I recently set myself the challenge of designing a game that could be taught entirely with language independent rules. I dived in with overconfidence, thinking I’d be done by lunchtime.
I settled on the game quickly – a simple roll & write. The game should be able to be played by a 5 year old, though I would expect an adult to learn the rules and teach the game. (Creating language independent rules for a self-teaching 5-year old is a step too far for my current skill level!)
The challenge was creating the rules to make them as universally understandable as possible. There are icons that seasoned board gamers understand as they frequently appear on cards or tiles, but I wanted to make the rules more mass-market. How would an adult who doesn’t play board games for fun decipher these icons?
For example, gamers are used to seeing the lightning icon to communicate an effect that happens instantaneously. But a non-gamer might be confused about why weather conditions were suddenly brought into things.
Tiles with multiple icons from the game Orbis
Some issues were immediately obvious – others only became clear to me when I presented the rules to other people and asked them to play the game.
So far – I’ve created three versions of the rules (the game also changed a little, but not much). I’ll post them below. See if you can work out the game from the rules. If you want to play along properly, make a note of:
- What rules are you sure of?
- What are your assumptions?
- What is utterly confusing and has you stumped?
You have two custom six-sided dice:
- Numbers 1-5 and one face with a question mark.
- Five different shapes and one face with a question mark.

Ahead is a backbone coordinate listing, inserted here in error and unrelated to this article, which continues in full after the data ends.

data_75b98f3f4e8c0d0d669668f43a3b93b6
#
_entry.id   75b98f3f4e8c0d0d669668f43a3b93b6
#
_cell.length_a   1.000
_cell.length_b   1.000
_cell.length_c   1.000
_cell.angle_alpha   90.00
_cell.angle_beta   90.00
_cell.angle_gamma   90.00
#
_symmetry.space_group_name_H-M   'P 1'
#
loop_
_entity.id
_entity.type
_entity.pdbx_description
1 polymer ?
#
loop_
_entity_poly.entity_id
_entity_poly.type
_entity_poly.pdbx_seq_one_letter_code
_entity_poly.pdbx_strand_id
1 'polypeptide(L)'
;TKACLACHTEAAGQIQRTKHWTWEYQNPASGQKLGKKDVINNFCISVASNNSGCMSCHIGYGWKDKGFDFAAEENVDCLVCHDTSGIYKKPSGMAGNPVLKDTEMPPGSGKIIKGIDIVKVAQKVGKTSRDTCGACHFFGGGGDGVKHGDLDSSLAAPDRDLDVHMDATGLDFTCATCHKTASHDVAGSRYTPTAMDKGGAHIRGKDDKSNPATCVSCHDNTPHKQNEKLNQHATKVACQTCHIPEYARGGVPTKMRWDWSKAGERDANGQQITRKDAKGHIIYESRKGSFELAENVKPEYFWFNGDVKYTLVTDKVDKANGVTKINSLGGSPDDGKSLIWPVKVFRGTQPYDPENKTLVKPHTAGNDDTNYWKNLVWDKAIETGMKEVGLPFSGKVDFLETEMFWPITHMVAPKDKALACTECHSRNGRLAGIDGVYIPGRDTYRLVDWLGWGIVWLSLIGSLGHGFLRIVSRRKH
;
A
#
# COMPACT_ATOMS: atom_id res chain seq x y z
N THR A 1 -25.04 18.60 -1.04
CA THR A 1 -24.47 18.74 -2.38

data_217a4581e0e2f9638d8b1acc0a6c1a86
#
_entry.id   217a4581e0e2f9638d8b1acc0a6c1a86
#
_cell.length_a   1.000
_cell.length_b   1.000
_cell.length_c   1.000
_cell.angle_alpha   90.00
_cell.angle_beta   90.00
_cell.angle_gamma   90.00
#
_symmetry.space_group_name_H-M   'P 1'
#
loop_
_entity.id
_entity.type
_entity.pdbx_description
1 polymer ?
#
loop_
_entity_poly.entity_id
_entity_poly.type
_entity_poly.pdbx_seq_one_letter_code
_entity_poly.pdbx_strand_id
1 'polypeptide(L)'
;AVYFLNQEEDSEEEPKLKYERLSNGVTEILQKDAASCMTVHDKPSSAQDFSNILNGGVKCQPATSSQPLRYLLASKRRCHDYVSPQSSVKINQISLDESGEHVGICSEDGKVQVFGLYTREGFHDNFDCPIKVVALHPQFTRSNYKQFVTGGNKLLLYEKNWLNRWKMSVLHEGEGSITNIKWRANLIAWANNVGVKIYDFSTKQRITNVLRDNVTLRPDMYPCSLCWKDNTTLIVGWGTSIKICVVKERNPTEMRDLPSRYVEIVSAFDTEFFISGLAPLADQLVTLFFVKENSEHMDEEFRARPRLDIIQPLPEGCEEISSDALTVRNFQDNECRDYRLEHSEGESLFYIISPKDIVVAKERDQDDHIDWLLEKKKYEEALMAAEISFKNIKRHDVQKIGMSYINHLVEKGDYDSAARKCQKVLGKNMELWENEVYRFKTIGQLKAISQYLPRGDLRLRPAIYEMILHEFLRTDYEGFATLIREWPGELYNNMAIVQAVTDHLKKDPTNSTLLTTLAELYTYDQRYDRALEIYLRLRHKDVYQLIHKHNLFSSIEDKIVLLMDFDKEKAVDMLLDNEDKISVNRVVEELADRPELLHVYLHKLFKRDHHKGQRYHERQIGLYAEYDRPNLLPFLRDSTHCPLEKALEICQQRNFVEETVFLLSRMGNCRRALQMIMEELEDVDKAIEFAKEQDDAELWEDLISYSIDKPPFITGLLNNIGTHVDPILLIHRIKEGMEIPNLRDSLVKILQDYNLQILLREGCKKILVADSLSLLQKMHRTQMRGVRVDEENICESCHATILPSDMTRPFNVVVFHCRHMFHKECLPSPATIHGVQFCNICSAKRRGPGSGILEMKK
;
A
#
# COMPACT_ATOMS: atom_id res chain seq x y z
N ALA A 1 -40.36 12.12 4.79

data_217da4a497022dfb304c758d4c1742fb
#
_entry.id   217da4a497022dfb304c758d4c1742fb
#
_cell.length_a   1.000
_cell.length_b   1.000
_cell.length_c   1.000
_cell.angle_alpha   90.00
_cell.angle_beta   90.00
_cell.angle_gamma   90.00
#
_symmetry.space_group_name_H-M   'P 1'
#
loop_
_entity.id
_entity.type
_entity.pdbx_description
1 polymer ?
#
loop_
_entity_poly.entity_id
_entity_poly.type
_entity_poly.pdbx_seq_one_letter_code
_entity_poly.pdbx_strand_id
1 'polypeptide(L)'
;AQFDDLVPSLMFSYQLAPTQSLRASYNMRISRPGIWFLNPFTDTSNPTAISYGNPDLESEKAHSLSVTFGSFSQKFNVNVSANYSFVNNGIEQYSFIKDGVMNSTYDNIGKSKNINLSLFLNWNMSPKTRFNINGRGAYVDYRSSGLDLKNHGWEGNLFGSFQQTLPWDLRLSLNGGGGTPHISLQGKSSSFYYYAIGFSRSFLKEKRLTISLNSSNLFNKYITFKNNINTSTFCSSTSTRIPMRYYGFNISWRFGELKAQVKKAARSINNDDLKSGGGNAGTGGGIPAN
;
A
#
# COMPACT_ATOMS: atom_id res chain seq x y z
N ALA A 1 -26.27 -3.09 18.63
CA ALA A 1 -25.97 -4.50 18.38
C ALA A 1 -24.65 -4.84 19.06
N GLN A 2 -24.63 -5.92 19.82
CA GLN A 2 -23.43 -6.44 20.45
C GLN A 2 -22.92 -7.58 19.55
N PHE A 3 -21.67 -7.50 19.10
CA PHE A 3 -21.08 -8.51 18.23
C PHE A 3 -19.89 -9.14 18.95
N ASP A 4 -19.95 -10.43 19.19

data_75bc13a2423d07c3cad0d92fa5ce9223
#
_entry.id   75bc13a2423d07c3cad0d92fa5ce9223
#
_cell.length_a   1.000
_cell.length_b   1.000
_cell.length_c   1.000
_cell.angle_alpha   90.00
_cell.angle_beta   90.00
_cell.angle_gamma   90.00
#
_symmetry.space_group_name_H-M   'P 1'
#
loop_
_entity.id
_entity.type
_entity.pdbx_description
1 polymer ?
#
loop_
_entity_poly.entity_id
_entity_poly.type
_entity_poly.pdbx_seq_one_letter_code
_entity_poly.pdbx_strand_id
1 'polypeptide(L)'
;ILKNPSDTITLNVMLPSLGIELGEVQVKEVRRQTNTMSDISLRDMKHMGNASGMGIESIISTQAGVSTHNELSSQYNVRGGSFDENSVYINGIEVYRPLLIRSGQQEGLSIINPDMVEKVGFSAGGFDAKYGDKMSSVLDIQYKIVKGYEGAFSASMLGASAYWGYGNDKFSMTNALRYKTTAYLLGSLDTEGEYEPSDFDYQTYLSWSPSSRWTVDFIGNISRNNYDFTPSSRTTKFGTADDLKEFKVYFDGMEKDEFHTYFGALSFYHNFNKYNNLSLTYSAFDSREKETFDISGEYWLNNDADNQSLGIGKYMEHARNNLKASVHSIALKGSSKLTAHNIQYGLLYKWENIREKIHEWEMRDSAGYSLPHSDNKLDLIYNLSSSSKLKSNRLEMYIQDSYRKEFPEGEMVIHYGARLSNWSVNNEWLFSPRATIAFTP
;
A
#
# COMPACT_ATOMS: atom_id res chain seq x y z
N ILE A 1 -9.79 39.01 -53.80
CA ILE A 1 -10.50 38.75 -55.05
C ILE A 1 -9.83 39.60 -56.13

After putting these rules out on social media and discussing with family, friends and other designers, I made a second version.
You have the same dice as version 1.
Then one furher version…
Same dice as version 1.
So what is still confusing? What questions do you have? Do you feel confident that you understand how to play the game?
There are certain problems I’m still not sure that I’ve solved satisfactorily. For example, how do you explain that everyone plays simultaneously? Is my group of people sufficient? Or did you interpret something else from this icon? Do the red rings help or are they confusing? How about the four different options shown with the Roman numerals? Did you deduce that this shows four different outcomes based on what dice are rolled? Or did you think it means you have four different options every time?
I’m keen to get as much feedback as possible – particularly from non-gamers. So do post in the comments below. It may be that I’ve set myself a ridiculous task. It may be that language independent rules are possible – but not with the game I’ve chosen… If you’d like to play the game, or share with others, you can download from the link below.